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Welcome to the June–July issue of ABR!
Felicity Plunkett on Nick Cave and trauma's aftermath
Calibre Prize: 'Floundering'
Runner-up Sarah Walker's personal essay on pregnancy
Spring is here
Jack Callil on Ali Smith's new novel
Bedlam at Botany Bay
Alan Atkinson on James Dunk's history of New South Wales
#MeToo: A reckoning
Zora Simic on #MeToo, a compilation of essays on the movement
The ABR Favourite Australian Novel poll
Vote now and win one of three great prizes!
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More from the current issue
ETA, a terrorist group formed in the late 1950s, was predominantly active in the Basque Country. Its name is an acronym in Basque for ‘Euskadi Ta Askatasuna’, which means ‘Basque Country and Freedom’. Fernando Aramburu’s Homeland is not the first novel to deal with the decades of ETA’s terror ...
How do we get the measure of the phenomenon that is #MeToo? Both deeply personal and profoundly structural, #MeToo has been described as a movement, a moment, and a reckoning. Some critics have dismissed it as man-hating or anti-sex; sceptics as a misguided millennial distraction from more serious feminist concerns ...
From McKinsey analyst to honoured author, New York Times correspondent, familiar face on MSNBC. Awarded a prestigious Henry Crown Fellowship at Aspen, invited onto private planes amid discussion of drinking-water projects in Kenya and improved farm supply chains in India. Not one but two TED talks ...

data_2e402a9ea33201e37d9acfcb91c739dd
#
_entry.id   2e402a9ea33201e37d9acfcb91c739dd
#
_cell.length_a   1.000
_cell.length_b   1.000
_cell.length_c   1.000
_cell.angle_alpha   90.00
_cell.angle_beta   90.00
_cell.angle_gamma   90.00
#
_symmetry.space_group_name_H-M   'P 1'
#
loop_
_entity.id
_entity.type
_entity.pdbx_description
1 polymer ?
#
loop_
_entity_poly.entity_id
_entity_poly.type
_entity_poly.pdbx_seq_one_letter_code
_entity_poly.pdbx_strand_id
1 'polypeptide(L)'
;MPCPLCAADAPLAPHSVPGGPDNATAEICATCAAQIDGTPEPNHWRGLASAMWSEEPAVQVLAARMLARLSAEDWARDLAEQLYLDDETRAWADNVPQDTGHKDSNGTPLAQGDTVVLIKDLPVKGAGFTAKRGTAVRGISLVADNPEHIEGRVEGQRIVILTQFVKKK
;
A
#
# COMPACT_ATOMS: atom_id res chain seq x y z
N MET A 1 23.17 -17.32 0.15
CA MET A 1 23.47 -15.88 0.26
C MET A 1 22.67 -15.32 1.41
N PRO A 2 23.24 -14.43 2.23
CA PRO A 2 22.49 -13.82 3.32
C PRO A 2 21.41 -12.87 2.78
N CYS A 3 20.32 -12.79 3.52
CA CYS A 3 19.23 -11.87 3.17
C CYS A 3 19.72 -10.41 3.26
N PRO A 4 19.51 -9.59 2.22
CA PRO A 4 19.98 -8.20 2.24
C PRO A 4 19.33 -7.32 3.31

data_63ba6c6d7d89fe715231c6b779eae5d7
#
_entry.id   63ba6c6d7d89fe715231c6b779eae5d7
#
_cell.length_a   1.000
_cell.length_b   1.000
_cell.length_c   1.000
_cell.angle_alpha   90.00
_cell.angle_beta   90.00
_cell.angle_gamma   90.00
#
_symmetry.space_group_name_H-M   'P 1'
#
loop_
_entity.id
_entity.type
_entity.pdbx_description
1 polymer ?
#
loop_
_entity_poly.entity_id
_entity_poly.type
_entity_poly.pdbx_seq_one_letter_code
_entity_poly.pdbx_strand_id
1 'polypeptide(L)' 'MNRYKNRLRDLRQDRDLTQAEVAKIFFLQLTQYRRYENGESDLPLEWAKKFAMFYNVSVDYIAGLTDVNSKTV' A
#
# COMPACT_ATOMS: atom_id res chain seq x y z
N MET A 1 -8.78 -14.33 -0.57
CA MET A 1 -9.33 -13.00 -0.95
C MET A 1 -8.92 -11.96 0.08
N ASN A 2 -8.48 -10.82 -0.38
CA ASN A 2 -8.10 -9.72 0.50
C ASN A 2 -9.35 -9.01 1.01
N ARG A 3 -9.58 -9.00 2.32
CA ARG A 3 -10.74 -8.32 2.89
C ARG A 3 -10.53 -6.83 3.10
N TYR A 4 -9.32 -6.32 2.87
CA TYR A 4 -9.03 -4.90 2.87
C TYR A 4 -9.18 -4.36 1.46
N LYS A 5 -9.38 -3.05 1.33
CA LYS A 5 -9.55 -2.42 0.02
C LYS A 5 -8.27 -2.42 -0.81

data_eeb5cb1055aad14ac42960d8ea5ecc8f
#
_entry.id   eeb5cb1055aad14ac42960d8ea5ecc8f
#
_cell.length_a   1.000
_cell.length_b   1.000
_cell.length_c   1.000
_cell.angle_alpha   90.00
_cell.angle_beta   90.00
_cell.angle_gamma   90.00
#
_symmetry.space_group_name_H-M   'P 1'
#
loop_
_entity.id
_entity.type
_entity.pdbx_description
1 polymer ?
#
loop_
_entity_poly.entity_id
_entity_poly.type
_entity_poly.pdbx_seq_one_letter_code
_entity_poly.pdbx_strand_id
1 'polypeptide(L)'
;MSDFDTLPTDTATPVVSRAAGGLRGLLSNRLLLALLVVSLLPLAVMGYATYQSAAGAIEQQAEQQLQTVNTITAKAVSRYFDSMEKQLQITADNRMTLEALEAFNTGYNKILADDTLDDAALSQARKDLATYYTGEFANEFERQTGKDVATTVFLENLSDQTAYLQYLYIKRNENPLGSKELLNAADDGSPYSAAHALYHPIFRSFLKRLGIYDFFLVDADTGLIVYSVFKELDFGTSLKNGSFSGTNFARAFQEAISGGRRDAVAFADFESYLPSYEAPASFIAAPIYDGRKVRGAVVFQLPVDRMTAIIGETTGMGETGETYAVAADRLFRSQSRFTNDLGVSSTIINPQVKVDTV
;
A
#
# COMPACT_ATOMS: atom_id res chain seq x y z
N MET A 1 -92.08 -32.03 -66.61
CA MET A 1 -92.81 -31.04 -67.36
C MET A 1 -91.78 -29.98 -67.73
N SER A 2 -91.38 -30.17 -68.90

Also in this issue
May 2019, no. 410
? Johanna Leggatt on City of Trees by Sophie Cunningham
? Peter Rose reviews On David Malouf by Nam Le
? Beejay Silcox on the lure of dystopian fiction in the age of Trump
? Daniel Halliday on why politicians find tax justice so hard
? Paul Giles on Ian McEwan's latest sci-fi-inspired Machines Like Me
April 2019, no. 410
? Hypocrisy in the Vatican in Frédéric Martel's new book
? Alecia Simmonds on misogyny and malice in Married at First Sight
? Paul Giles on Gerald Murnane's revised novel A Season on Earth
? Andrea Goldsmith's new book Invented Lives
? Sheila Fitzpatrick on Stalin, Roosevelt, and Churchill in The Kremlin Letters